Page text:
Studies show that between 15-25% of U.S. students are bullied with some frequency. Bullying can have long-lasting effects. Youth who are bullied experience real suffering that can interfere with their social and emotional development. Bullying can cause your child to experience fear, depression, loneliness, anxiety, low self-esteem, physical illness, and in some cases suicidal thoughts. Additional consequences include: increase in missing more school because of excused and unexcused absences, higher risk for running away from home, and increase problems with alcohol and drug use.
Two of the main reasons people are bullied are because of appearance and social status. Bullies pick on the people they think don’t fit in, maybe because of how they look, how they act (for example, kids who are shy and withdrawn), their race or religion. Bullying behavior can be physical or verbal. Boys tend to use physical intimidation or threats, regardless of the gender of their victims. Bullying by girls is more often verbal, usually with another girl as the target. Bullying is even reported in online chat rooms and through e-mail. Children targeted by bullies also tend to fit a particular profile. Bullies often choose children who are passive, easily intimidated, or have few friends. Victims may also be smaller or younger, and have a harder time defending themselves.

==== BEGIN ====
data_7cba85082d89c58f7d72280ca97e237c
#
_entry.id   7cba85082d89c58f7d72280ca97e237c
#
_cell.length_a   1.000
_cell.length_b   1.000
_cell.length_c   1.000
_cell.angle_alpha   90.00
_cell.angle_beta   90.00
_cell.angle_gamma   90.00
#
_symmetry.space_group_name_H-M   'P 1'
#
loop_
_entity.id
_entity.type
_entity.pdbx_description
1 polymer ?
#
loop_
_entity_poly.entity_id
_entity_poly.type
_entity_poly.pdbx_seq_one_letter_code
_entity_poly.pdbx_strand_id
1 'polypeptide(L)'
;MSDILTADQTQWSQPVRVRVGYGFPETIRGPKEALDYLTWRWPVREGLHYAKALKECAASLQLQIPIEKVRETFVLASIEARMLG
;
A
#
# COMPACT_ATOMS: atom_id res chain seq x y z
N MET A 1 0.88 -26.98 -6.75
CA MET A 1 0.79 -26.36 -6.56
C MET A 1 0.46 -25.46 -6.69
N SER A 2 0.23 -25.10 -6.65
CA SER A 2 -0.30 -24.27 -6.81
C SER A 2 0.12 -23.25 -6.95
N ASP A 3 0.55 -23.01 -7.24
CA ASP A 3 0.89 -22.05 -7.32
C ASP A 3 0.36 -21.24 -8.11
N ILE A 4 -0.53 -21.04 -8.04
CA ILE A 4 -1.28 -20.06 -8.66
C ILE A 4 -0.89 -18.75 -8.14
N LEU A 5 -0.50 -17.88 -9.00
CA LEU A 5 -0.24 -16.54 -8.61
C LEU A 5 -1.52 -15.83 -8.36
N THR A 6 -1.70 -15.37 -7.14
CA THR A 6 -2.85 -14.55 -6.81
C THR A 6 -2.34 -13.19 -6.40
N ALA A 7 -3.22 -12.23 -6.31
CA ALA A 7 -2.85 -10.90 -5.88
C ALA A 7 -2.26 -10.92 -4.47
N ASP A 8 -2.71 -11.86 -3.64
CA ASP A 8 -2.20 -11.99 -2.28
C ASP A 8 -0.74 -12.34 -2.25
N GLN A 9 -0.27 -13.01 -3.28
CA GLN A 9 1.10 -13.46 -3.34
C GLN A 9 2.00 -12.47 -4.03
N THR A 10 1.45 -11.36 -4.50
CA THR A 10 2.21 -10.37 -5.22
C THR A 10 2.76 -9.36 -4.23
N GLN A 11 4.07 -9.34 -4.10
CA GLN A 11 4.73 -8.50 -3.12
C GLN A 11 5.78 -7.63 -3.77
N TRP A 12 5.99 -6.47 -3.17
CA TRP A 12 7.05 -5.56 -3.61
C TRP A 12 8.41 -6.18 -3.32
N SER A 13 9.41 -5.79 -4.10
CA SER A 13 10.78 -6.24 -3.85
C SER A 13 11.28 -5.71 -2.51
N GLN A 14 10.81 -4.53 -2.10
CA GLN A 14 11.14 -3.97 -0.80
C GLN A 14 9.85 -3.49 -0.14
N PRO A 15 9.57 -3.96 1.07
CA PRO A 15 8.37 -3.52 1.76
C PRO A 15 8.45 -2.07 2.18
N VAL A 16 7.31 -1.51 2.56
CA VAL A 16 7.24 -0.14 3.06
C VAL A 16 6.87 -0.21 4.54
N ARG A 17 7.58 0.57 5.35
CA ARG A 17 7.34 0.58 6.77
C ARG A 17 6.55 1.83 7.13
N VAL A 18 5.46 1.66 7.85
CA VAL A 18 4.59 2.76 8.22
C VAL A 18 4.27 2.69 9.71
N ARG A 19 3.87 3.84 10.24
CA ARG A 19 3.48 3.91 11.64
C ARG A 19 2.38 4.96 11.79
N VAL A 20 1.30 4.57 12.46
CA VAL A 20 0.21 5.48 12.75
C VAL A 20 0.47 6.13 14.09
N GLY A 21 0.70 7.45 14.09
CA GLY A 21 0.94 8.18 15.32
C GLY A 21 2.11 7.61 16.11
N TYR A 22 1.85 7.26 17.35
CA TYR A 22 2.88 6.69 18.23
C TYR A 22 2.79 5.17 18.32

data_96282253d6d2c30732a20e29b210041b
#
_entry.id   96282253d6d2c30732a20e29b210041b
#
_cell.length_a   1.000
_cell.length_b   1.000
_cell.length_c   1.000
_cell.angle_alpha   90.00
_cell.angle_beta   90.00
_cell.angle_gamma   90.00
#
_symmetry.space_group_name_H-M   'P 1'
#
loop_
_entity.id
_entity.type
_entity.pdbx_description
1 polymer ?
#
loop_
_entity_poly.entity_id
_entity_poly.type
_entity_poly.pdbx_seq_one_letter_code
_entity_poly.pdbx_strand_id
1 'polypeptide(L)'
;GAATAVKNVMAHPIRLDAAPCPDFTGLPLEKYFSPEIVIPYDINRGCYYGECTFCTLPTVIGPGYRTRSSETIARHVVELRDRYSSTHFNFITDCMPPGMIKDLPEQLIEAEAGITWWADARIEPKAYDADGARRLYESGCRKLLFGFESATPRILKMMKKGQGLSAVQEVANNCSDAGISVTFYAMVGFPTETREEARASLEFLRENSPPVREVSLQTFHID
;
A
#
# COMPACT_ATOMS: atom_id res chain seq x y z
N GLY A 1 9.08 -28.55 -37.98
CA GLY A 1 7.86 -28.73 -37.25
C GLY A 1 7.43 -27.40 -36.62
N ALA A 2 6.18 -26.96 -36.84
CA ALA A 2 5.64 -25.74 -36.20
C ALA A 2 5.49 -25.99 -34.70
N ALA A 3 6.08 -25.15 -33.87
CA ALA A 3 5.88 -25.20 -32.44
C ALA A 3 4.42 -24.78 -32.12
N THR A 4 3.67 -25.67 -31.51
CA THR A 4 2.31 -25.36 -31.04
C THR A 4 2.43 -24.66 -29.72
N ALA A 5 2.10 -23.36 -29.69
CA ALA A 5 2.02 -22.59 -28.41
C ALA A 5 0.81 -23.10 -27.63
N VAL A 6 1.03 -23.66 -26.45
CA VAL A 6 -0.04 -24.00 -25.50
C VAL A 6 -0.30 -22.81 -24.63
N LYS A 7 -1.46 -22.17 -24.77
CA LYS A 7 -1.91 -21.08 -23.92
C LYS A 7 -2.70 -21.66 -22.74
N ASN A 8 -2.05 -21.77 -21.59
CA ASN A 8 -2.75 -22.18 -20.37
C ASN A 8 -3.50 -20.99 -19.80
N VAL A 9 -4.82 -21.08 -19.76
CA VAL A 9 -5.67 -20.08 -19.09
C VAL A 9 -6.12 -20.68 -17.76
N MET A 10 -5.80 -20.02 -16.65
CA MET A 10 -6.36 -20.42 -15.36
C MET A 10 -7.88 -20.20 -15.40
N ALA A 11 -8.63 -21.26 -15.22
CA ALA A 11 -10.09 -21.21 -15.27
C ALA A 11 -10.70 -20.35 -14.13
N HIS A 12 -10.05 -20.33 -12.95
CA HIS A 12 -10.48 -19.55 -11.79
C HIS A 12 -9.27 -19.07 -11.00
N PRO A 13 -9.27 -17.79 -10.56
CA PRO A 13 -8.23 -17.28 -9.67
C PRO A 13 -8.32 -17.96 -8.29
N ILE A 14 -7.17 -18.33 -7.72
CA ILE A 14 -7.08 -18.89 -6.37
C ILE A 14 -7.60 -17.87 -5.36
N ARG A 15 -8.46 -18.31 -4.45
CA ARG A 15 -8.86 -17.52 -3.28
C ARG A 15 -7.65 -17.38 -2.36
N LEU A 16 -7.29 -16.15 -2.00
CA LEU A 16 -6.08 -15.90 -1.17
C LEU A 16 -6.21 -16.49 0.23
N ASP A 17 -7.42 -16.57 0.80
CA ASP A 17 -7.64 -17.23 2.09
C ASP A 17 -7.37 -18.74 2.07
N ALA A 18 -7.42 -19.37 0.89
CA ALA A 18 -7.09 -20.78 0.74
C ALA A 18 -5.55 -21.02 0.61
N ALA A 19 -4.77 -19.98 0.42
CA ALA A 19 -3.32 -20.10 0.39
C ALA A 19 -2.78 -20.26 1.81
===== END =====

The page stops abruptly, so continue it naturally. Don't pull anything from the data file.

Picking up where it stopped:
One of the most painful aspects of bullying is that it is relentless. Most people can take one episode of teasing or name calling or being shunned at the mall. However, when it goes on and on, bullying can put a person in a state of constant fear. Unfortunately victims are often reluctant to talk about bullying, because they’re afraid of appearing weak in their parents’ eyes. It important for parents to keep a close eye out for sudden changes in their child’s behavior. These signs include withdrawal, a sudden drop in grades, a reluctance to go to school, staying away from kids who were formerly friends, self-deprecating talk, frequent complaints of headaches or stomach aches, crying episodes and unexplained bruises.
Children and adolescents who bully thrive on controlling or dominating others. They have often been the victims of physical abuse or bullying themselves. Bullies may also be depressed, angry or upset about events at school or at home.
If you feel your child is being bullied it is important to stay calm and get involved as soon as possible.
Without intervention, bullying can lead to serious academic, social, emotional and legal difficulties.. Listen to your teen, don’t blame them, gather as much information as you can, empathize with their feelings, don’t criticize if you disagree with how your child handled it. Talk to your child’s pediatrician, teacher, principal, school counselor, school officials or if necessary law enforcement.